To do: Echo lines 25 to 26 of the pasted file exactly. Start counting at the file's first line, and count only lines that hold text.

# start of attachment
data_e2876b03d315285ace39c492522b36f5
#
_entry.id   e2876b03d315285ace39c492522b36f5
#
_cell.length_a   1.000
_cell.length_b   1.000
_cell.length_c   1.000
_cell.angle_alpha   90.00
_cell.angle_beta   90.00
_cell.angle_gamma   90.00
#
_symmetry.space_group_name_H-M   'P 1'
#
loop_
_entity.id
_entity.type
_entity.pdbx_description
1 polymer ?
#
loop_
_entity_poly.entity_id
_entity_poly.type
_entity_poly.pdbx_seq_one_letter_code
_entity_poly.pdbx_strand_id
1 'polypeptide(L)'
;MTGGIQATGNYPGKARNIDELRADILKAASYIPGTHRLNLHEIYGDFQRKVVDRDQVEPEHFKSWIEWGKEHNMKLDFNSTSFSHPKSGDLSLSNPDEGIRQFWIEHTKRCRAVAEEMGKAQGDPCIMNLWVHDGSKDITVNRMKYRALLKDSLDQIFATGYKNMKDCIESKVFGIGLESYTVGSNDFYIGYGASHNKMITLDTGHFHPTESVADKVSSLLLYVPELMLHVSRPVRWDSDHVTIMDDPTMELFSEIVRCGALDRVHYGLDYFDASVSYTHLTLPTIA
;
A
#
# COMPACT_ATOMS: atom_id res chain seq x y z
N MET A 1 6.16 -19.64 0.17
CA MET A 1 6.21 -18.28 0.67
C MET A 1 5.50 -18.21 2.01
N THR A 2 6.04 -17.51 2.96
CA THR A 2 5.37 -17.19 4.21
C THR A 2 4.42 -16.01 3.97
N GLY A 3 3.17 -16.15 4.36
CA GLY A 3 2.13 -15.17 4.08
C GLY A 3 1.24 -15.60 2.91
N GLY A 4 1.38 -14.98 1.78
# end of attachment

1 'polypeptide(L)'
;MTGGIQATGNYPGKARNIDELRADILKAASYIPGTHRLNLHEIYGDFQRKVVDRDQVEPEHFKSWIEWGKEHNMKLDFNSTSFSHPKSGDLSLSNPDEGIRQFWIEHTKRCRAVAEEMGKAQGDPCIMNLWVHDGSKDITVNRMKYRALLKDSLDQIFATGYKNMKDCIESKVFGIGLESYTVGSNDFYIGYGASHNKMITLDTGHFHPTESVADKVSSLLLYVPELMLHVSRPVRWDSDHVTIMDDPTMELFSEIVRCGALDRVHYGLDYFDASVSYTHLTLPTIA